News Pacific

Dead Marine Life Along Pacific Coasts Raises Alarm


by Juanita Nonwo – EM TV Online

In a recent media statement, The Secretariat of the Pacific Community (SPC) stated that it is reinforcing government warnings after a serious concern was raised over observations of dead fish and other marine life along the coral coasts of Fiji and Vanuatu, including a number of coral bleaching around the coast of Fiji.

Hundreds of dead fish and invertebrates were discovered floating near Pango Village on Efate, at Emten Lagoon in Port Villa and Aneityum Island.

The exact cause of the death of these marine lives is yet to be found; but it is believed a number of factors could be involved ranging from water pollution from toxic chemicals to low concentrations of dissolved oxygen in the water.  

Satellite data provided by the National Oceanic and Atmospheric Administration (NOAA) , has indicated an increase in water temperatures around Fiji and Vanuatu, being hotter than average since late January 2016.

This data suggests a deep concern as warm waters hold less dissolved oxygen than cooler waters. According to the Director of SPC’s Fisheries and Marine Aquaculture Division, Moses Amos, once the level of dissolved oxygen drops below a critical level, fish and invertebrates can effectively suffocate.

“This is especially an issue in shallow water habitats which can rapidly heat up and lose dissolved oxygen, and at night-time, algae respire, removing oxygen from the surrounding water,” stated Mr Amos.

The locals living along the coast who are experiencing this have been urged not to feed on these fish kills, as Fisheries scientists from SPC have been sent to Fiji to investigate the cause while working with the Ministry of Fisheries and Forests to develop a National Fisheries Policy.

A similar event was experienced in the Marovo Lagoon, in the Western Province of Solomon Islands in June 2011 where low levels of dissolved oxygen triggered a die-off of a harmful algae bloom that may have been the cause.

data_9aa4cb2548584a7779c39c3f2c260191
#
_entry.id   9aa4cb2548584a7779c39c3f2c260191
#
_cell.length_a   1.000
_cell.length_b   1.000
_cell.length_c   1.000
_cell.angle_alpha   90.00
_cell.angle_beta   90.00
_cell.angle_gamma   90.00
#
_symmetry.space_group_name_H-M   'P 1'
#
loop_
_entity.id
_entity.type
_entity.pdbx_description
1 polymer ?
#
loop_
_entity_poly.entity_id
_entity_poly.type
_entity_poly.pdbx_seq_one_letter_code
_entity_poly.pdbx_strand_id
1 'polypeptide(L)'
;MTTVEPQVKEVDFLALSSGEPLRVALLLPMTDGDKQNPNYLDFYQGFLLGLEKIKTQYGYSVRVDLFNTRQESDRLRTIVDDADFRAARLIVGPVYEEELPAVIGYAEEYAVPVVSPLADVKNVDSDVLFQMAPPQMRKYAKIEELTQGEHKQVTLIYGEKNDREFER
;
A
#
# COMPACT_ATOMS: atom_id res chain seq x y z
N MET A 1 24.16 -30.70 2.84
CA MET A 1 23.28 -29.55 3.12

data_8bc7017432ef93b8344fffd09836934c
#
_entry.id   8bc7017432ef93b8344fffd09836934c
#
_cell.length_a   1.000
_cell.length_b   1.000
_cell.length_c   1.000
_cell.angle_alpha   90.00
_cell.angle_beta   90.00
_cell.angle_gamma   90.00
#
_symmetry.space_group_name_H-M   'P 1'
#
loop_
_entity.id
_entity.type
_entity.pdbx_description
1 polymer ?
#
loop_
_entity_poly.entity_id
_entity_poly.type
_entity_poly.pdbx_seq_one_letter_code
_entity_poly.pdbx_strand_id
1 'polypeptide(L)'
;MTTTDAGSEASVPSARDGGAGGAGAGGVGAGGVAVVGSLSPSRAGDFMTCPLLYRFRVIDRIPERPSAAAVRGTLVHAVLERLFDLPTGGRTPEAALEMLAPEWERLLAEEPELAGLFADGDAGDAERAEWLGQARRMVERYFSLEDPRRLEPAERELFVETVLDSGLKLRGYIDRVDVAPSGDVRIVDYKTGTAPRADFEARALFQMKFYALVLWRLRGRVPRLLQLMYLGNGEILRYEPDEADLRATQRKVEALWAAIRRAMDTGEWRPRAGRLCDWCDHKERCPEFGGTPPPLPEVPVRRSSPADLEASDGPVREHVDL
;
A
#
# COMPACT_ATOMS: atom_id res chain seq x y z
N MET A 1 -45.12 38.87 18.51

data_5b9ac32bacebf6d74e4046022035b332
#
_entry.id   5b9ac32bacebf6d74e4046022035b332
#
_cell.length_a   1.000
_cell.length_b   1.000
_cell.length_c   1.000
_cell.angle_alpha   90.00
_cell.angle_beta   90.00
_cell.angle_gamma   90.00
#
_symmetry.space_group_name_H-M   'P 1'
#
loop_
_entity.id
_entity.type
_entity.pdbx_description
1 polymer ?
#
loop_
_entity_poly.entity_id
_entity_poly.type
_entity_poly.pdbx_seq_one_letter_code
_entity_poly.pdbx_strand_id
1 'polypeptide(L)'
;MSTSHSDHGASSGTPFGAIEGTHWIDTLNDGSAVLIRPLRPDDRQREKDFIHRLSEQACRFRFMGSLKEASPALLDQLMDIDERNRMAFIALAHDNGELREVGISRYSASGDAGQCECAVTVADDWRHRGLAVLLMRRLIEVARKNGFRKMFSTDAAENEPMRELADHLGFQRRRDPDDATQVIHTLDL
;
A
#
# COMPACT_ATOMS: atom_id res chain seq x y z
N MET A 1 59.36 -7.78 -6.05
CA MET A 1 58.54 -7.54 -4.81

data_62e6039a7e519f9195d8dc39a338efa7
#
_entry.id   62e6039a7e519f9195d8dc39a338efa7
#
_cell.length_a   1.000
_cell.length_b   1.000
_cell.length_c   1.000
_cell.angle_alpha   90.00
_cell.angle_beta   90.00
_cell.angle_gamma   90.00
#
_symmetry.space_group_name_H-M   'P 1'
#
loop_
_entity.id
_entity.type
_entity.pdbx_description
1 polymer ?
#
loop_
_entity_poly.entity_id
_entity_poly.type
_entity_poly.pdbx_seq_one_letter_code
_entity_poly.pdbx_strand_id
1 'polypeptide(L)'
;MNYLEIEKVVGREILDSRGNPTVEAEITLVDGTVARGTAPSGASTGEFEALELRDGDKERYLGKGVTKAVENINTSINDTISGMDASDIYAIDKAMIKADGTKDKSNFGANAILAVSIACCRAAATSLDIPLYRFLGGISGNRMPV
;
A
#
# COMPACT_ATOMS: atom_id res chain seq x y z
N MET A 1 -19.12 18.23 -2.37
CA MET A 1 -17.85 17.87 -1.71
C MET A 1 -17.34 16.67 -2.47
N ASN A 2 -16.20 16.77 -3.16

Mr Amos further stated that events like these stress the importance of inshore fisheries resources in human affairs, but also the fragility of the reef habitats that support these resources.

The strong El Nino conditions, which are currently still in effect has been labelled as the factor responsible in influencing these events. With 2015 predictions from NOAA, stating there will be widespread coral bleaching in the Pacific from 2015 – 2016 summers.

An analysis from SPC concerning future impacts of climate change on fisheries is not looking so bright either. Predictions of reef environments becoming more fragile over the next century has been placed under two contributing factors:

  1. Human-induced climate change and
  2. Environmental degradation from human population pressure in coastal regions.

To help coastal communities maintain their livelihood in the case where coastal resources and fisheries face increased fragility, SPC has compiled a strategy called ‘A new song for coastal fisheries – pathways to change: The Noumea strategy’.

The New Song strategy was developed in March 2015 to address some of the challenges faced today by the increasing population of coastal communities in the Pacific.

According to the strategy, many Pacific Island coastal communities depend on coastal fisheries resources as the primary or secondary source of income for up to 50 percent of households; while about 50 – 90 percent of the animal-sourced protein consumed is gradually declining.

With this New Song initiative, it aims to:

  • Be the innovative approach to dealing with declines in coastal fisheries resources and related ecosystems.
  • Calling for an enhance focus on coastal fisheries management and related development activities in the Pacific, and
  • To provide direction and encourage coordination, cooperation and an effective use of regional and other supportive services in the development of coastal fisheries management.


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